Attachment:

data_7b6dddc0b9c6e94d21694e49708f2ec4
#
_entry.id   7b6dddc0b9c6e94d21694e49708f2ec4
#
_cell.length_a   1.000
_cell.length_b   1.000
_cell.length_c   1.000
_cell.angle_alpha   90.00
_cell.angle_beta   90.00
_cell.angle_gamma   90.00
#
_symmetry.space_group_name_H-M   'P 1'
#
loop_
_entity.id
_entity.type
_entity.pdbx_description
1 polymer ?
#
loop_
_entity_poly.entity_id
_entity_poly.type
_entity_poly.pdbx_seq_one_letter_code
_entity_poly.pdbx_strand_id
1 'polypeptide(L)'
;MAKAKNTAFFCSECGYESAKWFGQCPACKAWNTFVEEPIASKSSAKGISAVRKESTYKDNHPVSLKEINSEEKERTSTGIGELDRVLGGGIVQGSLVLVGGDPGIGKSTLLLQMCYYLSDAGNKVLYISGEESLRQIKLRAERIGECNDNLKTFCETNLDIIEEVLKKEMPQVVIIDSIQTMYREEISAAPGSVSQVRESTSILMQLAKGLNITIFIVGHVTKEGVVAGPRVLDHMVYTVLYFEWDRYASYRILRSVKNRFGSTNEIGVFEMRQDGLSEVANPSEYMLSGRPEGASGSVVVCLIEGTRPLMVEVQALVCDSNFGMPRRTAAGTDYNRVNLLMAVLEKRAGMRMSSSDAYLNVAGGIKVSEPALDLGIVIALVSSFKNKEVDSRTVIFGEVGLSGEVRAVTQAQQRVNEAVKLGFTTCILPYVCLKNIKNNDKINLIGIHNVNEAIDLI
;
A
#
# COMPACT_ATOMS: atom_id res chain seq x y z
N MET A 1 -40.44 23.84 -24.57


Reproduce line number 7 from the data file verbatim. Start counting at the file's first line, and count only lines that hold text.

_cell.length_c   1.000